• In Cars, real-life NASCAR driver Richard Petty played the veteran racer Strip Weathers, who retired at the end of the film. Cars 3 introduces his nephew Cal, played by Petty's real son and fellow racer Kyle, as Lightning McQueen's friendly rival. What makes it feel odd is that he too is now on the verge of retirement, implying that he and McQueen have a long-standing relationship, and also has a very minor role.
  • Scooby-Doo! and the Reluctant Werewolf gives Shaggy a girlfriend in the form of a woman named Googie. Granted, this film also has Shaggy as professional racecar driver, making it even weirder than the other two Scooby movies of the time.
  • In Jonny Quest vs. the Cyber Insects, Benton's old colleague Dr. Eve Belage is implied to have known him ever since childhood, but she wasn't mentioned in the previous film or the series.
  • Weathering With You is something of an Alternate Continuity follow-up to Your Name and has as a moderately important character Taki's grandmother, who Hodaka, Hina and Nagi first meet when clearing the sky so she can hold a memorial for Taki's grandfather who passed away the previous year. As per this trope, Taki having a living grandmother or a grandfather who was alive during that film's events and died during the Time Skip to the Distant Finale were things completely unmentioned previously.

    Films — Live-Action 
  • In Batman Returns (1992), Max Shreck has apparently been one of Gotham City's most famous residents for quite some time ("Here's a man who needs no introduction, he's given so much"), having been around long enough to have established the town's most successful department store, become more wealthy than anyone except Bruce Wayne himself, gotten a mayoral candidate elected, and gained enough influence to propose the construction of a new electrical power plant. So it's strange in retrospect that he apparently didn't exist at the time of the 1989 film, particularly since Gotham's 200th anniversary festival budget was seriously short on funds and he would probably have been the most philanthropic contributor. Shreck's Department Store is arguably an even more blatant New Guy: if we are to assume that the cathedral entrance on the opposite side of the city square, which we see behind the Penguin as he escapes on his helicopter umbrella, is to the same cathedral in which the Joker hid out at the climax of the previous film (and, at least according to Fanon, it is), the store is so big and so gaudy that it wouldn't previously have been missed. This cannot be explained as Batman Returns taking place many years after the original film, either, as all the returning cast members look to be about the same age as before.note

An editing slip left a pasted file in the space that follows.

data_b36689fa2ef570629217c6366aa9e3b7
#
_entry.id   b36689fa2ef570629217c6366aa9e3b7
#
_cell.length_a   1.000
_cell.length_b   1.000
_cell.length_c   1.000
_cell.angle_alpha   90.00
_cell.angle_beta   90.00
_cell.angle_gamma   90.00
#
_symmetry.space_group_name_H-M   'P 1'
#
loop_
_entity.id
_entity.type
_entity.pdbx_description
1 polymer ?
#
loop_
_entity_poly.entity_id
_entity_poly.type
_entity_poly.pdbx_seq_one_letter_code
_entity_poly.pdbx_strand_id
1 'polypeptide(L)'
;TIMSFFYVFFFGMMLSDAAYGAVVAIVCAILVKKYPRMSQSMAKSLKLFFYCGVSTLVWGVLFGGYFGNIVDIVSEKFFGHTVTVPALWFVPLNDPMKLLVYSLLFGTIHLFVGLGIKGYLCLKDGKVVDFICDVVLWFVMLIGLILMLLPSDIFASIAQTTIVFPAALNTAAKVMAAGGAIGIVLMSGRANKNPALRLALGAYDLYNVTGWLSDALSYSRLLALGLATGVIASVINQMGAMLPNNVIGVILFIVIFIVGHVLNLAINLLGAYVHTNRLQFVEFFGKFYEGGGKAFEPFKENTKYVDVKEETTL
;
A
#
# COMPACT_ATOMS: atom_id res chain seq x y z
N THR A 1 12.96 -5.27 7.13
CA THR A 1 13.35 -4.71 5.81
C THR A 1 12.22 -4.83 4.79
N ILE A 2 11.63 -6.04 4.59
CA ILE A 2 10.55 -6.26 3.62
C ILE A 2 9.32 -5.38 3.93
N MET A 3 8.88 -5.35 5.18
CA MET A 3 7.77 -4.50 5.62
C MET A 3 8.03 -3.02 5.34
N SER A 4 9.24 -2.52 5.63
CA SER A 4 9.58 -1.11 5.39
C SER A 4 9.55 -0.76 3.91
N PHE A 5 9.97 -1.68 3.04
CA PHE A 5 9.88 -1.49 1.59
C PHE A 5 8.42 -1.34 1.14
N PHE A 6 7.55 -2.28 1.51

• A Better Tomorrow ends with the hero, Mark, getting shot a dozen times, but because of Chow Yun-fat's popularity, when the sequel comes by it's revealed that Mark actually has a twin brother, Kent, who's living in America during the events of the first film. Which every returning character said they knew him all the time and have been anticipating his return, despite never mentioning Kent at any point of the first film.
  • A few characters who were in Divergent but got left out of the film adaptation - such as Uriah and Marlene, appear in The Divergent Series: Insurgent along with the rest of the Dauntless. As the first film mainly focused on Tris and her three friends, we can assume they were there but we just didn't see them.